How would you feel if you learned there were recordings of David Bowie and Queen jamming together that have never seen the light of day? 

Now how would you feel if you learned that all of them may have been wiped?  That’s the suspicion of Peter Hince. The former head of road crew for Queen has written a book about his time with the band and he joins Dave Fanning on the Ryan Tubridy Show to share some of its secrets. Queen Unseen: My Life with the Greatest Rock Band of the 20th Century spills the beans about the joys and the pains of working with the band and the collaborations that would be worth a pretty penny, if only you could get your hands on them.

"It was larger than life.  It was a rollercoaster.  There were highs and lows of every kind.  Probably during the period when they recorded with David it was 1981… They were at the height of their success and excess as well."

The meeting of minds happened around the time that Freddie Mercury and co were working on their Hot Space album in a studio in Switzerland.

"It was just one of those fortuitous moments when things come together and just work…  I think the studio engineer who worked with them said, oh David would like to say hi, and he came in.  (There was) lots of mutual admiration…  Then they went into the studio and started jamming."

One result of these impromptu sessions was the mega hit Under Pressure.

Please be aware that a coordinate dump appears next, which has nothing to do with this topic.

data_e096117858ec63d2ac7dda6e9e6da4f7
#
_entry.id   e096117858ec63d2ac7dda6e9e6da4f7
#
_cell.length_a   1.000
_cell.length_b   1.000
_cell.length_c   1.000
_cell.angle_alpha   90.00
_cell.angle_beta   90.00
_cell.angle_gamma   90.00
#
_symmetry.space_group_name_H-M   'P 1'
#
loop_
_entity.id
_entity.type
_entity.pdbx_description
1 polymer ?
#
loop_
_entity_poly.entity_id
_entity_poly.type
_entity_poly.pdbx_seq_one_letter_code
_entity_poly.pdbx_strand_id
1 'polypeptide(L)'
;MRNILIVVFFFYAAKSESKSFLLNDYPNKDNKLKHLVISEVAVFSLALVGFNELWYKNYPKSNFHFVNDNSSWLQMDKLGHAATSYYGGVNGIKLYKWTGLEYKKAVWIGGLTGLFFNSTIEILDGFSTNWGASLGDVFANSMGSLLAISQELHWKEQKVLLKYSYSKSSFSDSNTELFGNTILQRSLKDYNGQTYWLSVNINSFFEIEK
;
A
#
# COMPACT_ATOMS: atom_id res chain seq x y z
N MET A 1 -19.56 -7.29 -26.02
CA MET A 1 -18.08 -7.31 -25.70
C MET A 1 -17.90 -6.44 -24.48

"(There were) lots of loose ideas.  They’re in no way finished at all.  What they did was they focused on Under Pressure and that was the thing that was going to be released.  But in fact originally it wasn’t called 'Under Pressure', it was called 'People on the Streets', then they went to New York and actually they changed a lot of the lyrics.  There is another version called 'People On the Streets' with different lyrics."

Peter says these two titans of rock had positive influences on each other. It encouraged the "consummate professionals" of Queen to loosen up and go with the flow, even if that did mean letting David take the reins.  Peter says "In some ways I think David took over a little bit which caused a few tensions, but that’s how you get good music."

After the spell of the Swiss sessions was broken, David moved on to his next collaboration and so did Queen, spending some shared studio time with the King of Pop himself, Michael Jackson.

"They did three or four tracks.  I think Freddie was actually a little bit peeved because Michael then took some of the ideas that Freddie had and used them in future Jackson stuff so I think that miffed him a little bit."

You can uncover plenty more hidden gems of band trivia in Queen Unseen: My Life with the Greatest Rock Band of the 20th Century, available for purchase now and you can click here for the full interview.